Dad says he didn't drive drunk with kids in car

Rosie Mullaley
Published on November 18, 2011
Patrick Charles O’Grady of Portugal Cove speaks with his lawyer, Michelle Elliott, during a break his O’Grady’s trial at Newfoundland Supreme Court in St. John’s Thursday. — Photo by Rosie Gillingham/The Telegram

The judge held a glass of beer in his hand on the bench.

“This is a judicial first here today,” Justice Wayne Dymond said, drawing laughter from the handful of people in the courtroom at Newfoundland Supreme Court in St. John’s.

He didn’t drink it. Instead, he sniffed it.

It had just been poured from a bottle of O’Doul’s non-alcoholic beer by defence lawyer Michelle Elliott.

“It has a distinct ale smell,” Dymond said.

“There’s a smell of alcohol coming from the glass and the bottle.”

Elliott’s unorthodox request was to demonstrate such a scent could easily be mistaken for the smell of alcohol.

Elliott was making the point Thursday in the trial of 39-year-old Patrick Charles O’Grady.

He’s charged with two counts each of impaired driving causing bodily harm, failing the breathalyzer and dangerous driving causing bodily harm.

The Portugal Cove man is accused of driving drunk with his three children in the vehicle.

Around 2 p.m. on Aug. 1, 2010, O’Grady was behind the wheel of his older-style Honda CRV, driving on Portugal Cove Road in Portugal Cove, when he lost control and swerved off the road while making a turn on the winding road.

The car slammed into a pillar on the side of the road and spun back into a residential driveway before coming to a sudden stop.

The car, which was a write-off, was later crushed by the company that removed it from the site.

O’Grady’s nine-year-old daughter, and his two sons, ages 11 and 12, were shaken by the incident.

The girl was visibly upset, crying loudly. She suffered cuts and bruises, along with a neck injury, while one of the boys was also cut and bruised. He had injured his chest from the seatbelt when it tightened on impact. The other boy was relatively uninjured.

O’Grady said he then moved the car and parked it a short distance down the road.

Two people who saw what happened stopped to offer assistance. They asked if they should call an ambulance, but O’Grady said there was no need.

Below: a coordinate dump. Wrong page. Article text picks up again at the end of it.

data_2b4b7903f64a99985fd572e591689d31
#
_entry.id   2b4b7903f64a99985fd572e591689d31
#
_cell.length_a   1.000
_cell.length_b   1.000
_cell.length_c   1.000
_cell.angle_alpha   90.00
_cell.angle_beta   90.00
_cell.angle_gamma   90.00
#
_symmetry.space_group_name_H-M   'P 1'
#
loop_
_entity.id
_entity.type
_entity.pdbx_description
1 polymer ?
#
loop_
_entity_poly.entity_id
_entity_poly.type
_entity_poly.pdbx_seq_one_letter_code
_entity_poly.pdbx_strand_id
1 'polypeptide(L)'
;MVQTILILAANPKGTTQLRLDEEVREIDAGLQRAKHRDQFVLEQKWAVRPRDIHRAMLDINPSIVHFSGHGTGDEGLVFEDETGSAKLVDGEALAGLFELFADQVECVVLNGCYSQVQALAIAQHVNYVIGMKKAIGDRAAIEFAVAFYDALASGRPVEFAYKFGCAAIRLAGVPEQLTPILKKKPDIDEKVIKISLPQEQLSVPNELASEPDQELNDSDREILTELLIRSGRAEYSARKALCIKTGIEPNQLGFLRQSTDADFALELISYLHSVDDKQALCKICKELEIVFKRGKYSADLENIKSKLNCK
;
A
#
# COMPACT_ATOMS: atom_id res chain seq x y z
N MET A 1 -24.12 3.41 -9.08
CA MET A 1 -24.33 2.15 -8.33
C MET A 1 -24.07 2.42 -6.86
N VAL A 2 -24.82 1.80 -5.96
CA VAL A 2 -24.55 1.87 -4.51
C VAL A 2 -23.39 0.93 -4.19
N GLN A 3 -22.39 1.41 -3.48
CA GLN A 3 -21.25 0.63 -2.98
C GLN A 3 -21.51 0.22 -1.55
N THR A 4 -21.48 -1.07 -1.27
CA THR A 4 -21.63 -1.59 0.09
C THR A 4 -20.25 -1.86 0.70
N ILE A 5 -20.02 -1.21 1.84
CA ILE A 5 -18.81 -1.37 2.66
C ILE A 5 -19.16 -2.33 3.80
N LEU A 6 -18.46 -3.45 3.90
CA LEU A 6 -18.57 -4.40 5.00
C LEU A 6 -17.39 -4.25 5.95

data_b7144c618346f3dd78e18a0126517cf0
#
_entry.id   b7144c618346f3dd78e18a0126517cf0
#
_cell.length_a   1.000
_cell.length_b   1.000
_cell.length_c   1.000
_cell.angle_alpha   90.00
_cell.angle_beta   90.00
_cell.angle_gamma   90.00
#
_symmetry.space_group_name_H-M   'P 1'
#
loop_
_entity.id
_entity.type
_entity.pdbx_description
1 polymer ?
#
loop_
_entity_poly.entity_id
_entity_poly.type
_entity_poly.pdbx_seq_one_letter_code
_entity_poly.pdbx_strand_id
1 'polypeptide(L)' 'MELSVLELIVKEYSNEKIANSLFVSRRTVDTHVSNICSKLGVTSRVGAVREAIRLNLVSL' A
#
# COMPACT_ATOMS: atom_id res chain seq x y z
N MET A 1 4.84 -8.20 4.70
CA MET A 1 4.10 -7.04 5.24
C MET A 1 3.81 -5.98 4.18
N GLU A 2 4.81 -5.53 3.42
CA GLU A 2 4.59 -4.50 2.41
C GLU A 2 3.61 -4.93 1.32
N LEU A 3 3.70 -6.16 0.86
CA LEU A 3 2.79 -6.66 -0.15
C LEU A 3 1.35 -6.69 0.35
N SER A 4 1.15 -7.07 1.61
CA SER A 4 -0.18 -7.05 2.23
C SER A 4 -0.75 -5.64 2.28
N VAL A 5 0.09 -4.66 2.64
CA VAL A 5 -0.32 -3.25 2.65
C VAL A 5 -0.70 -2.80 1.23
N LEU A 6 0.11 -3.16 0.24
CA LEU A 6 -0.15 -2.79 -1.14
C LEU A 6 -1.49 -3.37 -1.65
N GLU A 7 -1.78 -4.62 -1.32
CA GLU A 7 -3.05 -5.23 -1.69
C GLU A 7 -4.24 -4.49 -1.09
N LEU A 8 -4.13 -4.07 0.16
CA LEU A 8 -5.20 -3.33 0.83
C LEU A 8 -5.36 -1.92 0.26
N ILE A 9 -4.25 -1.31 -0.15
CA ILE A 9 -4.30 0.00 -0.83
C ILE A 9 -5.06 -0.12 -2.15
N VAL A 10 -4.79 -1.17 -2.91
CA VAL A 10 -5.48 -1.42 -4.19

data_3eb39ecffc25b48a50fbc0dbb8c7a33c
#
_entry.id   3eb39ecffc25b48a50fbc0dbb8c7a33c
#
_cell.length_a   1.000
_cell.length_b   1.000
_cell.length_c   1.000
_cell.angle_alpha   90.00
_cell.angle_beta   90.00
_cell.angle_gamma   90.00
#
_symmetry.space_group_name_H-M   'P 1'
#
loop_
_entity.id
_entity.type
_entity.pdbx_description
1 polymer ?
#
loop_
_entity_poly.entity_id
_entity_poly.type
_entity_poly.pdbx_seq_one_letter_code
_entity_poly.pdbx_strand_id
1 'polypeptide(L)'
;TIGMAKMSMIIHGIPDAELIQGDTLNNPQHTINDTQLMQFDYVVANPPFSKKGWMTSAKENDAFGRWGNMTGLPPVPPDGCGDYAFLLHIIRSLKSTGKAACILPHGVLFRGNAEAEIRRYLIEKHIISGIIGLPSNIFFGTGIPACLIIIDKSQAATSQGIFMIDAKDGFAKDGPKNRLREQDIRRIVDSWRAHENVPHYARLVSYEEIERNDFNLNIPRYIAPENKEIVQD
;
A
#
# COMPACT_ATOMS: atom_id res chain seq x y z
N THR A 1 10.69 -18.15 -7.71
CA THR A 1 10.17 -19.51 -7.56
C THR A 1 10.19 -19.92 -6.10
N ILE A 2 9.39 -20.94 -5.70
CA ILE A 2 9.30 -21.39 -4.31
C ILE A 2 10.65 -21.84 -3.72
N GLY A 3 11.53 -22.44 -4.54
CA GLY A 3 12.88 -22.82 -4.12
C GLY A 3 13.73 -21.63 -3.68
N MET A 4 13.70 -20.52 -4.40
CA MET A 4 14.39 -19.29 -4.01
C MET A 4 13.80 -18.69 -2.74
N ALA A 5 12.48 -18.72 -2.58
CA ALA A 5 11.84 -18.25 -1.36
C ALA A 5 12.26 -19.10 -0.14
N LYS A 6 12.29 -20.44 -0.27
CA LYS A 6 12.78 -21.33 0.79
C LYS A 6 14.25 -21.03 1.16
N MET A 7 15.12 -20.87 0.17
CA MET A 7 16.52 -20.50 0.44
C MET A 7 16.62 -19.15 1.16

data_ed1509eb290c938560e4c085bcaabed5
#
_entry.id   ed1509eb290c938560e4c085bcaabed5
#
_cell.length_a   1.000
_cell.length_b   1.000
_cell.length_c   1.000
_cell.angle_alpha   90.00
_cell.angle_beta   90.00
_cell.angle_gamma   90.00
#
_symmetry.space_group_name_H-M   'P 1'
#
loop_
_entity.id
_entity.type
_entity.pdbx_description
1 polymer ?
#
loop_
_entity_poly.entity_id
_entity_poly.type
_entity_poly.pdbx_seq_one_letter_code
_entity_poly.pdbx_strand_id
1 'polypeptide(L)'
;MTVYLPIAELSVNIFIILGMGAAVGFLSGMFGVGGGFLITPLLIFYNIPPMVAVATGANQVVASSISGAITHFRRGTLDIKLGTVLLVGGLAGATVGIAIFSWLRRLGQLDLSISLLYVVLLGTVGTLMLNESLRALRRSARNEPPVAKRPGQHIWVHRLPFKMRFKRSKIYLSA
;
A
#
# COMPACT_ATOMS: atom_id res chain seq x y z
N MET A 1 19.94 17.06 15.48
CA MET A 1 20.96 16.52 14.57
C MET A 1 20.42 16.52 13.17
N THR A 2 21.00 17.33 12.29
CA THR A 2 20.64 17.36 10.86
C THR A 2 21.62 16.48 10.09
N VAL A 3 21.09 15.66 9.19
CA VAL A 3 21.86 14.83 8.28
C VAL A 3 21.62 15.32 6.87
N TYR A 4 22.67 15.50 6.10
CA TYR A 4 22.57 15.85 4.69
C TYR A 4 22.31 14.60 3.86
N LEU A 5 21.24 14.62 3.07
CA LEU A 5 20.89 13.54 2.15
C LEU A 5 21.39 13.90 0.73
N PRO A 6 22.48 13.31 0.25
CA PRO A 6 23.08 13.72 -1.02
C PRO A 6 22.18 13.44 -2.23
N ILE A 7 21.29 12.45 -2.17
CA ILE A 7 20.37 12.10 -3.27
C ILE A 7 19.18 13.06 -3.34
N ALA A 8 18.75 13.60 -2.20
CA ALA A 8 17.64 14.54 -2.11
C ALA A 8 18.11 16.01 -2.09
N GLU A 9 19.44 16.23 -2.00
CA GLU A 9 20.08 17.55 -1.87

He opted to leave the car, while he and his children hitched a ride back to his house with the woman.

It was less than a five-minute drive, but the woman testified earlier in the trial that she smelled alcohol from O’Grady’s breath.

However, Elliott pointed out that the woman could have mistaken the odor for that of the three non-alcoholic beers O’Grady said he consumed before the crash.

When the judge sniffed a sample of the beverage in the glass, Crown prosecutor Jason House immediately objected, noting that the smell would obviously be much stronger in the glass after having just been poured.

The judge noted the distinction.

Testifying in his own defence, O’Grady said that he believes the crash was caused by a faulty tire, which he said had been leaking air for the past few days.

After the incident, he said he had asked his kids at least at half a dozen times were they OK.

“(My daughter) was crying, but said yes, she was OK and that she just wanted to go home …,” O’Grady said. “They were all shocked, but weren’t saying anything really.”

He said he also checked the kids for any marks on their bodies, but didn’t see anything serious.

It was at that point, he said, he became upset.

“From there, I just starting to lose it,” he said. “I was stressed out, just really overcome.”

The woman had testified that during the drive to their home, one of O’Grady’s sons complained of a sore chest.

But O’Grady disputes that.

“He never said nothing. I would’ve suggested to call an ambulance.”

When they arrived home, he said he tried to call the children’s mother, his ex-wife, but couldn’t reach her. He said he also couldn’t get hold of his parents.

He said the children watched TV while he decided to have a beer, this time the alcoholic kind. He said he had another shortly after that and another one after that.

About an hour later, he said, five police cars and a fire truck showed up at his door. O’Grady went outside to see them.

He said a female police officer who approached him asked if he was drinking today. He said no.

“I thought she meant did I have any earlier today, before the accident,” O’Grady said.

He said the officer then asked why there was a smell of alcohol on his breath.

“I said because I was having a beer.”

When Elliott asked why he didn’t tell the officer about the three alcoholic beers he had when he got home, O’Grady replied, “She didn’t ask how many.”

The officer requested he undergo a breathalyzer test and O’Grady complied.

Twice, he failed.

He was taken to RNC headquarters and formally charged.

However, O’Grady insisted he was not impaired, since he had only consumed non-alcoholic beers, which he considered to be like Pepsi.

“If I had been drinking and driving, we wouldn’t be here today,” O’Grady said. “I would’ve just taken my punishment and go on.

“I’m against drinking and driving.”

In cross-examination, House asked O’Grady why he didn’t insist on having the car inspected after the crash, before it was destroyed, if he suspected the crash was caused by a faulty tire.

“I figured it was already done by the police …,” he said, “to find out what caused the accident.”

The children’s mother was in the courtroom for the trial, but turned down requests for an interview, fearing the publicity would upset her children.

Lawyers are expected to present their closing arguments today.

Twitter: @TelyCourt